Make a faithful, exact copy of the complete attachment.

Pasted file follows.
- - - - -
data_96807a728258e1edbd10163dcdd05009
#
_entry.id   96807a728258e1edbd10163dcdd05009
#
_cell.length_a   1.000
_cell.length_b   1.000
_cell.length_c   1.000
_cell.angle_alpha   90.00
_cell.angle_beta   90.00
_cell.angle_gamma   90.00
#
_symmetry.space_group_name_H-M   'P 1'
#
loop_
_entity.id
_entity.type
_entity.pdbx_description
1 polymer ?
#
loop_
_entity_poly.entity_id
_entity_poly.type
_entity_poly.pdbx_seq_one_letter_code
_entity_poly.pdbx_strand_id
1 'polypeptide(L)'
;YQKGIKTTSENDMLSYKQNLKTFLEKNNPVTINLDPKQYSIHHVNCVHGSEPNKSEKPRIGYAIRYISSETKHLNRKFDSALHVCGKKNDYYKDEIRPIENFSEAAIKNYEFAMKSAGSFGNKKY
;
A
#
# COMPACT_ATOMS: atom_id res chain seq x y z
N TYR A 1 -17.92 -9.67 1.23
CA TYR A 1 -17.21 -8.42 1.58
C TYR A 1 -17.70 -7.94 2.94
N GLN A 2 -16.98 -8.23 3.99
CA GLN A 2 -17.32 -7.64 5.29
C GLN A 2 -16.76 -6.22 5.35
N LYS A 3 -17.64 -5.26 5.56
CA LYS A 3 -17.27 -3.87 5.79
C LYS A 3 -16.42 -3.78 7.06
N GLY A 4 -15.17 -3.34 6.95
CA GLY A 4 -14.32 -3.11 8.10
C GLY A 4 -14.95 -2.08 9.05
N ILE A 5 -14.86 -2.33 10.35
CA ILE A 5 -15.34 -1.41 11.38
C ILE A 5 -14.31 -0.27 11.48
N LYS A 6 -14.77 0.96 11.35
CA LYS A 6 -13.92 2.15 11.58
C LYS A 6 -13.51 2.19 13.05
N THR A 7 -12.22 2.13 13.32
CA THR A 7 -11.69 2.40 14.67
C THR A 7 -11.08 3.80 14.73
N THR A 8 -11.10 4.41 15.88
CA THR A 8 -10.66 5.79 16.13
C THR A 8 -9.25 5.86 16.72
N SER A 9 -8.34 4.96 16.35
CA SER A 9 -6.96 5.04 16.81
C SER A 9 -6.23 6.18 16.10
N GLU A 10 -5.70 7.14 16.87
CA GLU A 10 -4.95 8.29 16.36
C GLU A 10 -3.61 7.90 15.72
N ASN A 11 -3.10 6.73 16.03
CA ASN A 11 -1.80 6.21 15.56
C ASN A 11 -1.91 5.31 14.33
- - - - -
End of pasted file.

data_96807a728258e1edbd10163dcdd05009
#
_entry.id   96807a728258e1edbd10163dcdd05009
#
_cell.length_a   1.000
_cell.length_b   1.000
_cell.length_c   1.000
_cell.angle_alpha   90.00
_cell.angle_beta   90.00
_cell.angle_gamma   90.00
#
_symmetry.space_group_name_H-M   'P 1'
#
loop_
_entity.id
_entity.type
_entity.pdbx_description
1 polymer ?
#
loop_
_entity_poly.entity_id
_entity_poly.type
_entity_poly.pdbx_seq_one_letter_code
_entity_poly.pdbx_strand_id
1 'polypeptide(L)'
;YQKGIKTTSENDMLSYKQNLKTFLEKNNPVTINLDPKQYSIHHVNCVHGSEPNKSEKPRIGYAIRYISSETKHLNRKFDSALHVCGKKNDYYKDEIRPIENFSEAAIKNYEFAMKSAGSFGNKKY
;
A
#
# COMPACT_ATOMS: atom_id res chain seq x y z
N TYR A 1 -17.92 -9.67 1.23
CA TYR A 1 -17.21 -8.42 1.58
C TYR A 1 -17.70 -7.94 2.94
N GLN A 2 -16.98 -8.23 3.99
CA GLN A 2 -17.32 -7.64 5.29
C GLN A 2 -16.76 -6.22 5.35
N LYS A 3 -17.64 -5.26 5.56
CA LYS A 3 -17.27 -3.87 5.79
C LYS A 3 -16.42 -3.78 7.06
N GLY A 4 -15.17 -3.34 6.95
CA GLY A 4 -14.32 -3.11 8.10
C GLY A 4 -14.95 -2.08 9.05
N ILE A 5 -14.86 -2.33 10.35
CA ILE A 5 -15.34 -1.41 11.38
C ILE A 5 -14.31 -0.27 11.48
N LYS A 6 -14.77 0.96 11.35
CA LYS A 6 -13.92 2.15 11.58
C LYS A 6 -13.51 2.19 13.05
N THR A 7 -12.22 2.13 13.32
CA THR A 7 -11.69 2.40 14.67
C THR A 7 -11.08 3.80 14.73
N THR A 8 -11.10 4.41 15.88
CA THR A 8 -10.66 5.79 16.13
C THR A 8 -9.25 5.86 16.72
N SER A 9 -8.34 4.96 16.35
CA SER A 9 -6.96 5.04 16.81
C SER A 9 -6.23 6.18 16.10
N GLU A 10 -5.70 7.14 16.87
CA GLU A 10 -4.95 8.29 16.36
C GLU A 10 -3.61 7.90 15.72
N ASN A 11 -3.10 6.73 16.03
CA ASN A 11 -1.80 6.21 15.56
C ASN A 11 -1.91 5.31 14.33